Tyler Perry has long been a proponent of non-conformity and in Hollywood, the seemingly prolific one-man band says because of this, the industry has overlooked the magnitude of his impact.
“I clearly believe that I’m ignored in Hollywood, for sure, and that’s fine. I get it,” Perry told Gayle King in an interview for “CBS This Morning” ahead of the opening of his new film studio Tyler Perry Studios, which he owns outright.
“My audience and the stories that I tell are African-American stories specific to a certain audience, specific to a certain group of people that I know, that I grew up, and we speak a language,” he added. “Hollywood doesn’t necessarily speak the language. A lot of critics don’t speak that language. So, to them, it’s like, ‘What is this?’”
Perry, 50, said he knew the reach of the work he’s done and understood the industry’s hesitation over his projects, adding that it’s been his mission to speak to the people with whom he identified since he broke into the fold as the beloved Madea, one of a litany of characters he created early on.
“I know what I do is important. I know what I do touches millions of people around the world,” he added. “I know how important every word, every joke, every laugh [is]. I know what that does for the people where I come from and the people that I’m writing for. So, yeah, I get that.”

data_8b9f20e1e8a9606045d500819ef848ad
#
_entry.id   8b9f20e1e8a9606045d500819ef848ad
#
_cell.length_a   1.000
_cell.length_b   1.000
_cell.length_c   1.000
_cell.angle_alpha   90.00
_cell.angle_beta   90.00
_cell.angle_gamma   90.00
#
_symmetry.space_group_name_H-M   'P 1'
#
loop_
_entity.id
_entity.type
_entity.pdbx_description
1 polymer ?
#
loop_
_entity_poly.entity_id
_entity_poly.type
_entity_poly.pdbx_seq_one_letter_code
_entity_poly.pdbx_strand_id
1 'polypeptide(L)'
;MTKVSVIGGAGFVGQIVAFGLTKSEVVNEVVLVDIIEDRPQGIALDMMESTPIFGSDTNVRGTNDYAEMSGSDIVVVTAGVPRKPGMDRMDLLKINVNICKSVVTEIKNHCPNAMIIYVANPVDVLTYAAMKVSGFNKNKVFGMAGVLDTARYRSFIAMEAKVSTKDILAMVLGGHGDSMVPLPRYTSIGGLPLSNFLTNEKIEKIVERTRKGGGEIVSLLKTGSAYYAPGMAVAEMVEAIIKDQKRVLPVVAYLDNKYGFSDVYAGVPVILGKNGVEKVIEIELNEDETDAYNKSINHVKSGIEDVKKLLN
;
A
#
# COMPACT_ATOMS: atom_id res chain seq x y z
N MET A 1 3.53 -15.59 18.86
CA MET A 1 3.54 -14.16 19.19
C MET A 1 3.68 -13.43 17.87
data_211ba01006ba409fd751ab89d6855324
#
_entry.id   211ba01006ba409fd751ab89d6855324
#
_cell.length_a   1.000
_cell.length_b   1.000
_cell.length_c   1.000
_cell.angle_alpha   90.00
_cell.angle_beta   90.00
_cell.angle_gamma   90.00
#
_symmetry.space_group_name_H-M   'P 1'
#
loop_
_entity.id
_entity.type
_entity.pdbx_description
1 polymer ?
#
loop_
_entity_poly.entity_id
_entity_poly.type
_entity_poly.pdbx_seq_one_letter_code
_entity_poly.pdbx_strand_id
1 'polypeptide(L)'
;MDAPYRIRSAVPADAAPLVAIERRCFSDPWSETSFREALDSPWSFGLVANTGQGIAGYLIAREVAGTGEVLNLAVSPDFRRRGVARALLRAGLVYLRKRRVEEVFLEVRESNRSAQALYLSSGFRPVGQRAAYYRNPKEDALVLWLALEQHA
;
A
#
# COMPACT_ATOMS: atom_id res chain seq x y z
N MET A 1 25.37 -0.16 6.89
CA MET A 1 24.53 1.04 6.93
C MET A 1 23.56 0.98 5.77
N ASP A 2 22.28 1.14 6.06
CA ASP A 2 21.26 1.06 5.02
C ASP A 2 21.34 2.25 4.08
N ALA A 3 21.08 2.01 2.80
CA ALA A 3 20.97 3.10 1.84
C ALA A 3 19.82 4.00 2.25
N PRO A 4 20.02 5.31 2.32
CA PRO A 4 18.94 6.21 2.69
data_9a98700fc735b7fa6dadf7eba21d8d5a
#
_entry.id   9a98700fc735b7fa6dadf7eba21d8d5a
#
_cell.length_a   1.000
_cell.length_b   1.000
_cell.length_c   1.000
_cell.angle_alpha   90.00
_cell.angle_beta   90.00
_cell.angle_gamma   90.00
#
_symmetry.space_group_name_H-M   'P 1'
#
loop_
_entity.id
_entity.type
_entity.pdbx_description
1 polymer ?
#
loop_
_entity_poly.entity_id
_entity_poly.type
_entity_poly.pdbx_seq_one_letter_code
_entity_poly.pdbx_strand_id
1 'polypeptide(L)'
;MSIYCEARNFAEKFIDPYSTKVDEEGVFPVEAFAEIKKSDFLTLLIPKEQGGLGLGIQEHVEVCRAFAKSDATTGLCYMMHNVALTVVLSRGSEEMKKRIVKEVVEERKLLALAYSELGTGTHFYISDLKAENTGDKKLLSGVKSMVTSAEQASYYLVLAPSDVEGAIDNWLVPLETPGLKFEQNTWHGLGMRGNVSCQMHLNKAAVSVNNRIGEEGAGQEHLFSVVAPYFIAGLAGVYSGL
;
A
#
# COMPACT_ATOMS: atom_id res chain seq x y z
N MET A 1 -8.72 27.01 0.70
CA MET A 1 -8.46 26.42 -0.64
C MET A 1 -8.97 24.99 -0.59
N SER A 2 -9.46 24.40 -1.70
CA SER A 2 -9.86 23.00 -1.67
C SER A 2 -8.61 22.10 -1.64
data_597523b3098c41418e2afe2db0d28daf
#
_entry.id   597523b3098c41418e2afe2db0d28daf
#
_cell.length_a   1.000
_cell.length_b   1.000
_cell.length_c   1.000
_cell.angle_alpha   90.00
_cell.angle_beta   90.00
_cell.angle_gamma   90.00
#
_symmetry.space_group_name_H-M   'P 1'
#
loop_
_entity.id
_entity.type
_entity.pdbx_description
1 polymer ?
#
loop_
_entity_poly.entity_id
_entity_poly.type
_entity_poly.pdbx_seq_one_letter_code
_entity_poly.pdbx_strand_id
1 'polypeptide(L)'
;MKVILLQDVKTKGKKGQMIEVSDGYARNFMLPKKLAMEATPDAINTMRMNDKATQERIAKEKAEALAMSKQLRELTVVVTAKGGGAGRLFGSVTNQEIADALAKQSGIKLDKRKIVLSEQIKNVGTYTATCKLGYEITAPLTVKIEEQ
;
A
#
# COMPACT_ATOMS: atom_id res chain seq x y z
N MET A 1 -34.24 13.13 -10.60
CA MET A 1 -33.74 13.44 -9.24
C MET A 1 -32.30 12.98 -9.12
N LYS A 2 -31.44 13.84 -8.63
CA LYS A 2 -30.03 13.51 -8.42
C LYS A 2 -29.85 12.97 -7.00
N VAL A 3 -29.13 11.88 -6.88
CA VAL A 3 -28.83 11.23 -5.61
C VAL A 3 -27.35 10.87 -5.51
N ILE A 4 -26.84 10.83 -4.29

Perry welcomed a who’s who of celebrity talent to usher in the new headquarters for his TV and film studio in Atlanta – including Beyoncé, Kelly Rowland and Michelle Williams, a Destiny’s Child reunion.
Oprah Winfrey, Ava DuVernay, Bill Clinton, Hillary Clinton, Will Smith, Halle Berry, Spike Lee, Whoopi Goldberg and Viola Davis also were on hand to ring in the affair with the “Alex Cross” star who became the first African-American filmmaker to own his own major film studio.
Last month, Perry opened up about Georgia’s controversial “heartbeat” abortion law that has angered many in Hollywood and sparked calls to boycott filming in the state. Perry said he disagrees with the sentiment.
“Atlanta has been the dream. It has been the promised land,” Perry told The Associated Press last month. “So, when I got here, this whole state and city has been amazing to me and I wouldn't trade that for anything. Also, I put $250 million in the ground here and in the studio. So, when you have a quarter of a billion dollars sat down in the ground, you can't just up and leave.”
The law bans abortions after a fetal heartbeat is detected, which could happen as early as six weeks into pregnancy before many women realize they're expecting. The law is set to become enforceable Jan. 1, although a judge temporarily blocked it last week.
The Associated Press contributed to this report.